THE HOLLYWOOD RULES for Screenwriters
June 4th, 2014
Everyone thinks they can come up with a better movie idea than what they see on the Big Screen. From your hairdresser to the guy in that hole in the ground at the Lube center changing your car's oil, they all have thought at one time or another about how ridiculously simple writing a movie must be.
Well, be thankful most people don't pursue their Hollywood dreams. Still, there are tens of thousands of aspiring screenwriters out there… very tough odds for you regardless.
In all, there are 30 so-called "Hollywood Rules" to follow. Now you may be thinking, "Hey, wait a minute, I just came back from this really expensive conference and some lady told me “There are no rules.” What’s with that?
Well, according to a book written by a couple of professional writers who wish to remain anonymous, there are "a list of conventions that exists, and, if properly adhered to, can significantly smooth that otherwise rocky road to a career in entertainment." More to the point, "Some say that the one rule in Hollywood is that there are no rules. Well, They are wrong."
According to these pro writers, knowing these rules will help you as you make your way towards starting a career. There will be opportunities in what sometimes appear to be "unusual and bizarre circumstances," and only the "in the know" writer will be able to take advantage of the situation.
So as Syd Field said, "Know your subject." You, the aspiring screenwriter, would be wise to know the environment you seek to be apart of. It's not always for the faint of heart.
Some quotes from the book:
Luck plays a big factor in making it in this town, but Luck, as they say, favors the ready.
The one thing you [the aspiring screenwriter] can bring to the party - in fact the only thing you can bring - is a story that is wholly and completely your own.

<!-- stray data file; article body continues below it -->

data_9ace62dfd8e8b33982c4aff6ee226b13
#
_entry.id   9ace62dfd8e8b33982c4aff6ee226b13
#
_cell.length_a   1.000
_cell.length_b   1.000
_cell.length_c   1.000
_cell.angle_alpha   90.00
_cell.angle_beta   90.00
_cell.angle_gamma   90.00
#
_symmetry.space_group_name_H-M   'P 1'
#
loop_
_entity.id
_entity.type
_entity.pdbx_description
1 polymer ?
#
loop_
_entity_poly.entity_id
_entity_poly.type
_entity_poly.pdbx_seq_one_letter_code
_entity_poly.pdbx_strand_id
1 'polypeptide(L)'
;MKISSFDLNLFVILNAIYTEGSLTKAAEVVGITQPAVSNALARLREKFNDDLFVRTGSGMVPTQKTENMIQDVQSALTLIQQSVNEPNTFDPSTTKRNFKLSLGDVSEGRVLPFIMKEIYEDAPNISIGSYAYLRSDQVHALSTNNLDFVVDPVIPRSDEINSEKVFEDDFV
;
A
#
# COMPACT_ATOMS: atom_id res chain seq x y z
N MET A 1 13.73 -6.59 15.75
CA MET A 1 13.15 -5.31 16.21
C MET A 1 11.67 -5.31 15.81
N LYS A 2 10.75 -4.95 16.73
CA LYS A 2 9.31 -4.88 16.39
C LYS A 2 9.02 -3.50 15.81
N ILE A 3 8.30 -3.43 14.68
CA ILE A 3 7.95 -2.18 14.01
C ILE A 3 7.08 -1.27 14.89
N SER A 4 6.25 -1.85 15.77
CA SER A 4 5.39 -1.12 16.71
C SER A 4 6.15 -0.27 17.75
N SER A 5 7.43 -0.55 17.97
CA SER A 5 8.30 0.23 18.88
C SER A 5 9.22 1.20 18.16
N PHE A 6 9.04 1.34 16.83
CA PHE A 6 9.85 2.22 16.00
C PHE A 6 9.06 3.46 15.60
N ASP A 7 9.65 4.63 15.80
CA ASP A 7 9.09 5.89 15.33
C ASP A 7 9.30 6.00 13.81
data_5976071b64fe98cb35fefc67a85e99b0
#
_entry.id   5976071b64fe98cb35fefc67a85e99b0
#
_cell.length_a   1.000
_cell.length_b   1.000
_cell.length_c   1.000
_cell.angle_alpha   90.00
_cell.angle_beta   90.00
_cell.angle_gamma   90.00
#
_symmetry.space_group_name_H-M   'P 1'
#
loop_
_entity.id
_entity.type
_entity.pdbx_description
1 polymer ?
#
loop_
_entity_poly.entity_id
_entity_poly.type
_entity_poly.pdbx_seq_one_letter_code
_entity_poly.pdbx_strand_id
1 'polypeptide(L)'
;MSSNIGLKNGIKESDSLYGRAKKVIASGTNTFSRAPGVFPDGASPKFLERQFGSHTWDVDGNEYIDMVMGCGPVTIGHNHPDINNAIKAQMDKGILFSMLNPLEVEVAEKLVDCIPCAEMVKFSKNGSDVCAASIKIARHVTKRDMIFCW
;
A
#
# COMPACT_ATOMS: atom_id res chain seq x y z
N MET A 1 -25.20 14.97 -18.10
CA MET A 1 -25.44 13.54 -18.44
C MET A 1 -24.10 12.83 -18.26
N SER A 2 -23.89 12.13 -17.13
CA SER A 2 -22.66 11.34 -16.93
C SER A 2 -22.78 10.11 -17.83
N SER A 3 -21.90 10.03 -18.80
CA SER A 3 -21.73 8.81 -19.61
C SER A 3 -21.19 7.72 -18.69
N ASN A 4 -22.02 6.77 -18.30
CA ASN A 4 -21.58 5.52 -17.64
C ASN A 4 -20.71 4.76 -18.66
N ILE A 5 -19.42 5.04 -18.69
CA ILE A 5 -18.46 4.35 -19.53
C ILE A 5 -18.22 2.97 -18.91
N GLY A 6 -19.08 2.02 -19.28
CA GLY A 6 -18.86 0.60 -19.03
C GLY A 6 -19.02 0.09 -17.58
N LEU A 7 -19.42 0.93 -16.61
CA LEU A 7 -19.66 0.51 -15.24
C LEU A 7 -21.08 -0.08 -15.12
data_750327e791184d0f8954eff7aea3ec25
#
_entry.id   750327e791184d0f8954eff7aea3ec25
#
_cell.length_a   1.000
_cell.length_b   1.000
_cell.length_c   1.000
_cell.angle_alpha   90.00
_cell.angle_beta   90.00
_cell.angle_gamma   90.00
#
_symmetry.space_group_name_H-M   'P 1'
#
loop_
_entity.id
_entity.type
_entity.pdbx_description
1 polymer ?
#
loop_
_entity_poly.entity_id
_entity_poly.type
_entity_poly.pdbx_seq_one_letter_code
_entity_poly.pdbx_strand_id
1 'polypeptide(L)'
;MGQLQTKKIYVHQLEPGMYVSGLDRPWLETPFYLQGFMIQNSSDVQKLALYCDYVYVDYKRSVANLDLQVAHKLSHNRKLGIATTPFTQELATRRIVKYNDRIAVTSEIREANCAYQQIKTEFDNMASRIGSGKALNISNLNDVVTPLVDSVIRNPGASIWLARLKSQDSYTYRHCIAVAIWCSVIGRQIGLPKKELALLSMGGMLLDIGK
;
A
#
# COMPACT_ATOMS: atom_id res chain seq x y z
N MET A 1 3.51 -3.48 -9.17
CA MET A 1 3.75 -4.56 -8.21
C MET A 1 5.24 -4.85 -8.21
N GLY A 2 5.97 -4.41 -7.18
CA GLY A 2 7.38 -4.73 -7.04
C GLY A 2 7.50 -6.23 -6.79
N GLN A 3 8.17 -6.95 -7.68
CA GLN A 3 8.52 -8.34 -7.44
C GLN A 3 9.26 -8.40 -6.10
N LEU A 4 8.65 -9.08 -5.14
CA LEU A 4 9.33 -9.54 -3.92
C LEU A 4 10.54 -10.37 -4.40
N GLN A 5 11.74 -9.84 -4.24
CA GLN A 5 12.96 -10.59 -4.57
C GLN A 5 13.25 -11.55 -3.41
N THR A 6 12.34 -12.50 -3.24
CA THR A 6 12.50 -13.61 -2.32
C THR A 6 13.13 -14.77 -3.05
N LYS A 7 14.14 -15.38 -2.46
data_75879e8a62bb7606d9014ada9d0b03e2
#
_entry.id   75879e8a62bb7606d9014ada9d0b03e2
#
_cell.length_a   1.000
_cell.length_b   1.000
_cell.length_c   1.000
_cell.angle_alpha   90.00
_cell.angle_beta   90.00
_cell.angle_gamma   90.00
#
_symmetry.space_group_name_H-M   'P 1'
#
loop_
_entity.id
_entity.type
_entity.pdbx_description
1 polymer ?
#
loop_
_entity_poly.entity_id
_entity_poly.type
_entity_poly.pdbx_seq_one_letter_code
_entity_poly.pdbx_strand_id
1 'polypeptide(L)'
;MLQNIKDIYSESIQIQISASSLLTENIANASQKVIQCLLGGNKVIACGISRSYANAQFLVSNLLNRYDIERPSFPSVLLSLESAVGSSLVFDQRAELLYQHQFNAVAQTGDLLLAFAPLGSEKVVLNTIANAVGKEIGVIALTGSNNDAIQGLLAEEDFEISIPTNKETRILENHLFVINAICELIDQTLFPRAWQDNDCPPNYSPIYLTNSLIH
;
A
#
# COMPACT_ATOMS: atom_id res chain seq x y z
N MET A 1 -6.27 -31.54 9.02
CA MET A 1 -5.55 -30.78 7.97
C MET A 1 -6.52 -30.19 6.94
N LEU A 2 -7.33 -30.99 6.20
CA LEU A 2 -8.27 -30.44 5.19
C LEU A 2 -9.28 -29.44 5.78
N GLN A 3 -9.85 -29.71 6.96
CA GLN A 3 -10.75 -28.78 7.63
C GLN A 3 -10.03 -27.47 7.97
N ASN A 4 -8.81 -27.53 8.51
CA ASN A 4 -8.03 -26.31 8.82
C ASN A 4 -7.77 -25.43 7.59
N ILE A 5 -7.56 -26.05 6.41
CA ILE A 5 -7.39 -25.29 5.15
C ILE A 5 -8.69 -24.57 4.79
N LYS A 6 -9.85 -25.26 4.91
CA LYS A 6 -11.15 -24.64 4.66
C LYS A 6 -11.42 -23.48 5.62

Generally speaking, those screenplays that are purchased from new writers tend to fall into three basic categories: thrillers; action pictures; and comedies. They're what is known as mainstream or commercial movies.
Once you've found your genre, make sure you're brining something new to the table.
Hollywood is a town driven by emotions, not ideas.
Success in Hollywood is all about overcoming resistance.
Recognize that in Hollywood, everything old is eventually new again.
Frame your movie in terms of structure, character and theme. Then research, research, research. Know what you're talking about. Remember, Knowledge is power. And in Hollywood, Power is Everything.
For me these were some of the "Rules" that stuck out.
Always Take The Meeting. Meaning, in this business there are a lot of times when you know deep down that nothing is going to come of it, so why waste your time? Well, because it's an industry of relationships and who you know is who you know. If you insult them or are rude and don't show up, you've just burnt a bridge. Besides, you never know when your "gut instinct" will be wrong.
Take The Beverage. What's the first thing that happens, usually, when you walk into a meeting? Someone with will offer you a beverage. Accept it. Even if you aren't thirsty. It immediately places you in the position of receiving and is a good way to break the ice and have a SHORT "get to know you" chat before getting into your pitch or the serious business at hand.
Know When to Show Up & When To Shut Up. There really is a thing such as being "fashionably late." You never want to be the first one at a party. And, you never want to be late or not show up for a meeting. Don't burn bridges. Additionally, when 45 minutes have passed and you're still waiting in the lobby, have some dignity and reschedule the appointment. This way you look like you have places to be as well… like your day job.
Always Have A Project In Hand. You go to a meeting only to learn they've got "something like it in development," so always have a backup plan. Have another "project" to show them.
The bottom line is these Hollywood Rules are not going to be of much use for you until you get your career started first. You don't need to move to LA until you have a reason for going, like a job. When you've made your first sale or say have your first independent film credit, then take the big leap and go for it.
Until then, stay calm, be patient, and work as hard as possible. It'll happen!
["The Hollywood Rules" is an old book published in 2000 by Fade In: Books, a division of Fade In magazine.]
About the Author
(Follow on Twitter) Christopher Wehner is an author and screenwriter. Currently his screenplay, EL CAMINO (Co-written with Ted Melfi) is in pre-preproduction with Netflix and Goldenlight Films which recently produced ST. VINCENT . His IMDB page. In 2001 he published the groundbreaking book Screenwriting on the Internet: Researching, Writing and Selling Your Script on the Web, and has been a leader in Internet marketing and promotion.
To contact Chris: chris -at- screenwritersutopia.com